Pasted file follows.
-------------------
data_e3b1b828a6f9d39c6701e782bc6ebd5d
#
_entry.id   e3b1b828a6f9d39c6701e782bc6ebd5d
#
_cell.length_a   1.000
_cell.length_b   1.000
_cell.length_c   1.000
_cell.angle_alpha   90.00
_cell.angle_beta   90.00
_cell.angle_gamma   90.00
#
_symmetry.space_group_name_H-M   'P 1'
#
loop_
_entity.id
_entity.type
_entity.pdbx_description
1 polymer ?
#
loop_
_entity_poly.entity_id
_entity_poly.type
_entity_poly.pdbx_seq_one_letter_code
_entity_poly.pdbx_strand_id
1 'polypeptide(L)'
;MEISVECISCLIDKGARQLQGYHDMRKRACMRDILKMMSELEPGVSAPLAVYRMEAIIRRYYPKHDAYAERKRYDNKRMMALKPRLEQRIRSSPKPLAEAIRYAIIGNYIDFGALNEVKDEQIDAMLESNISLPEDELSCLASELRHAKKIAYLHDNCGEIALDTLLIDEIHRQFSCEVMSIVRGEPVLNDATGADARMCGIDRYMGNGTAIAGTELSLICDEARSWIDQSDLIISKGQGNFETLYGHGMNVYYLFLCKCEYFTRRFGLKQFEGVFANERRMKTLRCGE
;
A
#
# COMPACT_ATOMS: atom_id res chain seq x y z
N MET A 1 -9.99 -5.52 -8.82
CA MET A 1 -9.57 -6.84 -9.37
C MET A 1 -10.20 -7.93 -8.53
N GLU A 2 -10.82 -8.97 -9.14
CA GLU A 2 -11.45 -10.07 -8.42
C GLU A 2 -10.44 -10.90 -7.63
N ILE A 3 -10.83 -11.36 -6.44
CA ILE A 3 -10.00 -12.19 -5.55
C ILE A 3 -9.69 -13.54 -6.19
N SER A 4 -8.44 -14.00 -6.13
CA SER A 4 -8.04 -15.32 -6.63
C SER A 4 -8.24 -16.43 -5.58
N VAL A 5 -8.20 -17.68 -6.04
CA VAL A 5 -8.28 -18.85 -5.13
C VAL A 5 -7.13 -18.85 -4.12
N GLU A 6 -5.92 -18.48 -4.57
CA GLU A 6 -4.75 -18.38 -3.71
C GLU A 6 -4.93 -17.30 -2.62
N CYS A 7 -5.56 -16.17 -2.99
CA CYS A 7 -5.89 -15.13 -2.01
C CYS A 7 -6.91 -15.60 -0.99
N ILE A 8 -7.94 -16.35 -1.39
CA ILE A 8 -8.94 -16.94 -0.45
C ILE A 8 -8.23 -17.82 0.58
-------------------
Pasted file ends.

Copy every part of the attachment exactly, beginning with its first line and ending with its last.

data_e3b1b828a6f9d39c6701e782bc6ebd5d
#
_entry.id   e3b1b828a6f9d39c6701e782bc6ebd5d
#
_cell.length_a   1.000
_cell.length_b   1.000
_cell.length_c   1.000
_cell.angle_alpha   90.00
_cell.angle_beta   90.00
_cell.angle_gamma   90.00
#
_symmetry.space_group_name_H-M   'P 1'
#
loop_
_entity.id
_entity.type
_entity.pdbx_description
1 polymer ?
#
loop_
_entity_poly.entity_id
_entity_poly.type
_entity_poly.pdbx_seq_one_letter_code
_entity_poly.pdbx_strand_id
1 'polypeptide(L)'
;MEISVECISCLIDKGARQLQGYHDMRKRACMRDILKMMSELEPGVSAPLAVYRMEAIIRRYYPKHDAYAERKRYDNKRMMALKPRLEQRIRSSPKPLAEAIRYAIIGNYIDFGALNEVKDEQIDAMLESNISLPEDELSCLASELRHAKKIAYLHDNCGEIALDTLLIDEIHRQFSCEVMSIVRGEPVLNDATGADARMCGIDRYMGNGTAIAGTELSLICDEARSWIDQSDLIISKGQGNFETLYGHGMNVYYLFLCKCEYFTRRFGLKQFEGVFANERRMKTLRCGE
;
A
#
# COMPACT_ATOMS: atom_id res chain seq x y z
N MET A 1 -9.99 -5.52 -8.82
CA MET A 1 -9.57 -6.84 -9.37
C MET A 1 -10.20 -7.93 -8.53
N GLU A 2 -10.82 -8.97 -9.14
CA GLU A 2 -11.45 -10.07 -8.42
C GLU A 2 -10.44 -10.90 -7.63
N ILE A 3 -10.83 -11.36 -6.44
CA ILE A 3 -10.00 -12.19 -5.55
C ILE A 3 -9.69 -13.54 -6.19
N SER A 4 -8.44 -14.00 -6.13
CA SER A 4 -8.04 -15.32 -6.63
C SER A 4 -8.24 -16.43 -5.58
N VAL A 5 -8.20 -17.68 -6.04
CA VAL A 5 -8.28 -18.85 -5.13
C VAL A 5 -7.13 -18.85 -4.12
N GLU A 6 -5.92 -18.48 -4.57
CA GLU A 6 -4.75 -18.38 -3.71
C GLU A 6 -4.93 -17.30 -2.62
N CYS A 7 -5.56 -16.17 -2.99
CA CYS A 7 -5.89 -15.13 -2.01
C CYS A 7 -6.91 -15.60 -0.99
N ILE A 8 -7.94 -16.35 -1.39
CA ILE A 8 -8.94 -16.94 -0.45
C ILE A 8 -8.23 -17.82 0.58